# Some Reflections on the Renewal-Theory Paradox in Queueing Theory

The classical renewal-theory (waiting-time, or inspection) paradox
states that the length of the renewal interval that covers a
randomly-selected time epoch tends to be longer than an ordinary
renewal interval. This paradox manifests itself in numerous
interesting ways in queueing theory, a prime example being the
celebrated Pollaczek-Khintchine formula for the mean waiting time
in the *M/G/1* queue. In this expository paper, we give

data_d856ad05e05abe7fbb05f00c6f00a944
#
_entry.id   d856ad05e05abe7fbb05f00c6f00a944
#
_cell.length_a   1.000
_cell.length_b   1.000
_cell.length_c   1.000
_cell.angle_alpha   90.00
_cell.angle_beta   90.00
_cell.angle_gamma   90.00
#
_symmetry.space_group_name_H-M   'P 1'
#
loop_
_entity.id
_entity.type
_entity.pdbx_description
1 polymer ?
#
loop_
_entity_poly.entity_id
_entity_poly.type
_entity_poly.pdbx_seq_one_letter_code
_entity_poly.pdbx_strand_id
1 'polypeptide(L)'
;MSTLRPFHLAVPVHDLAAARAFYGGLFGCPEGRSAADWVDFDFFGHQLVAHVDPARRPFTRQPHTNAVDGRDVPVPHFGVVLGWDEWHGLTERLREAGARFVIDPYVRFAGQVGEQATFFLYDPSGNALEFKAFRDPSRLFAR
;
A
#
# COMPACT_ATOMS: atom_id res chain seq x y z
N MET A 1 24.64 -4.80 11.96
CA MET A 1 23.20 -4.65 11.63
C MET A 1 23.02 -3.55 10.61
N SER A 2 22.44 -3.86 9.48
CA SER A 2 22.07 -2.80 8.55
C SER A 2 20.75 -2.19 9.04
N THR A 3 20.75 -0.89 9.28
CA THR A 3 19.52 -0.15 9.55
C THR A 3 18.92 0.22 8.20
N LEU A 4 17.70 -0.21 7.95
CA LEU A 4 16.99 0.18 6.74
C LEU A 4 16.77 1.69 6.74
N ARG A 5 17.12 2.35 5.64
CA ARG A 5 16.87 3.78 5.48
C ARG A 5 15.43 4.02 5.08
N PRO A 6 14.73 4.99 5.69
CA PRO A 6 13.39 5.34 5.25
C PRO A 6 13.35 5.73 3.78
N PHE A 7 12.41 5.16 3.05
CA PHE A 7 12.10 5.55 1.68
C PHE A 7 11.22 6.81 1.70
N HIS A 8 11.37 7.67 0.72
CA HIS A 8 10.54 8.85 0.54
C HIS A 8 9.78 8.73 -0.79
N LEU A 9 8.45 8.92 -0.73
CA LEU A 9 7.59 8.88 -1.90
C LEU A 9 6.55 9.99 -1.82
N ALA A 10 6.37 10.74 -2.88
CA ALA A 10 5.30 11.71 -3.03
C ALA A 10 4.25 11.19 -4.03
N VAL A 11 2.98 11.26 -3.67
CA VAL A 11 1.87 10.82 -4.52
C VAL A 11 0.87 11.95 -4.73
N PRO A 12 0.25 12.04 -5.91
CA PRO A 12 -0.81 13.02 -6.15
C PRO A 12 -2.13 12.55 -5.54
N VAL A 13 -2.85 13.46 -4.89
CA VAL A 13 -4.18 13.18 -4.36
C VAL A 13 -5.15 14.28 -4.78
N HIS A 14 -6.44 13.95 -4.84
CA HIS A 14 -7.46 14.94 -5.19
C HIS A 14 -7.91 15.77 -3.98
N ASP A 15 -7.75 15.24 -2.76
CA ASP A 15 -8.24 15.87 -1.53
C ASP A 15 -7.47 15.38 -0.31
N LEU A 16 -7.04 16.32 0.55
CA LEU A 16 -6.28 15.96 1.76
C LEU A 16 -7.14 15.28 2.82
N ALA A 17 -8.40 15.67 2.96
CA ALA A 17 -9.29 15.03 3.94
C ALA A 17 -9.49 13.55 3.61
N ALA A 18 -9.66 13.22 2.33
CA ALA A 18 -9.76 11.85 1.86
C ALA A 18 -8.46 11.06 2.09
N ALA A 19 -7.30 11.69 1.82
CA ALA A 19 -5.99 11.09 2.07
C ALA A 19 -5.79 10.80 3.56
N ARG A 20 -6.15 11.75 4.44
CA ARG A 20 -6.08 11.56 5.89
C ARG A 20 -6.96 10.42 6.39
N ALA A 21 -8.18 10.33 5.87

intuitive arguments that "explain" why the renewal-theory paradox
is ubiquitous in queueing theory, and why it sometimes produces
anomalous results. In particular, we use these intuitive arguments
to explain decomposition in vacation models, and to derive formulas
that describe some recently-discovered counterintuitive results for
polling models, such as the reduction of waiting times as a
consequence of forcing the server to set up even when no work
is waiting.